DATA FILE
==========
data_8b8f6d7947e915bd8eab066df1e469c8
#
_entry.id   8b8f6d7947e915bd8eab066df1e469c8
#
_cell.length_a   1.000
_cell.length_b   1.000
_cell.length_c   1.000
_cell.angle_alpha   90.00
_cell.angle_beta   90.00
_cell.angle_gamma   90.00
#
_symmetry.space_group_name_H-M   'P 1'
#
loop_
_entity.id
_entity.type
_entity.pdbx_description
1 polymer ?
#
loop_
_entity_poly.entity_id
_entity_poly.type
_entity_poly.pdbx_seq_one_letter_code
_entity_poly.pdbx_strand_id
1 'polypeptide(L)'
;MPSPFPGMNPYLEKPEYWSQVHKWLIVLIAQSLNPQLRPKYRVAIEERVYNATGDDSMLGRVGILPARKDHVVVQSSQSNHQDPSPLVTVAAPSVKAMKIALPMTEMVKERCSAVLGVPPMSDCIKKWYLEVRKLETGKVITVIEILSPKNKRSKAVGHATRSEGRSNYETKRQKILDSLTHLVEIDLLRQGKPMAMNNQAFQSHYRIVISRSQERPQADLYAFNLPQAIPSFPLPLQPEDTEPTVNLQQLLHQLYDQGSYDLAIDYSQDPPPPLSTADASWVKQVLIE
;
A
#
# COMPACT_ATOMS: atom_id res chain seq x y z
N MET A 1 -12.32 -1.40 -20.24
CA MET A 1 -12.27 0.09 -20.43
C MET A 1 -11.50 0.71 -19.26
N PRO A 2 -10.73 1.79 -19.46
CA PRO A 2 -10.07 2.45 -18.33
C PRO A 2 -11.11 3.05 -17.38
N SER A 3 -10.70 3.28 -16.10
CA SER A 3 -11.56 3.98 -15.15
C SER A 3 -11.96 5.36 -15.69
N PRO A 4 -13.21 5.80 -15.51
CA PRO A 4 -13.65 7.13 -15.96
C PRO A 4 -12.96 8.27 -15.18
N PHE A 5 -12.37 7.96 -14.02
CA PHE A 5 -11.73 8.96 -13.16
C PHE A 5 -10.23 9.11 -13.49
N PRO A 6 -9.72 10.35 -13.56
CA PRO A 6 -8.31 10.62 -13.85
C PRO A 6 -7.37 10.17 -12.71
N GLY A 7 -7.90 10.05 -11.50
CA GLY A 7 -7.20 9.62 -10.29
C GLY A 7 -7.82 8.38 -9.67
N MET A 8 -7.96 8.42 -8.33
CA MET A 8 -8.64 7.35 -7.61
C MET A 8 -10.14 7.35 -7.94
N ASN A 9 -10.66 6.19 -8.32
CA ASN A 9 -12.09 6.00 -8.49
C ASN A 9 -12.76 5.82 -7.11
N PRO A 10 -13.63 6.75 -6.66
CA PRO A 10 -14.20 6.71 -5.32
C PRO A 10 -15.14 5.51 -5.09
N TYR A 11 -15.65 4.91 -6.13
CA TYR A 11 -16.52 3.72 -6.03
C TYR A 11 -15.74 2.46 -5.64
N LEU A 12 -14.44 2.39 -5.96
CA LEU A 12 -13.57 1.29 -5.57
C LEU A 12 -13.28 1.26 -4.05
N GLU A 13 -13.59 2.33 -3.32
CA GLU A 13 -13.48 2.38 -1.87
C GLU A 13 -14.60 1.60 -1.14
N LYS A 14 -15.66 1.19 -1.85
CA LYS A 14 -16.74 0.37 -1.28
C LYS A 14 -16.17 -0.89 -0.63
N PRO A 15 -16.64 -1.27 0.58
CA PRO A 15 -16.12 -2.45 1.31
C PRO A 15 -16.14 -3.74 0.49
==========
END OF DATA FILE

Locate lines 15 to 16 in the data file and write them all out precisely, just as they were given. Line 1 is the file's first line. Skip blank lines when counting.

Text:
_entity.id
_entity.type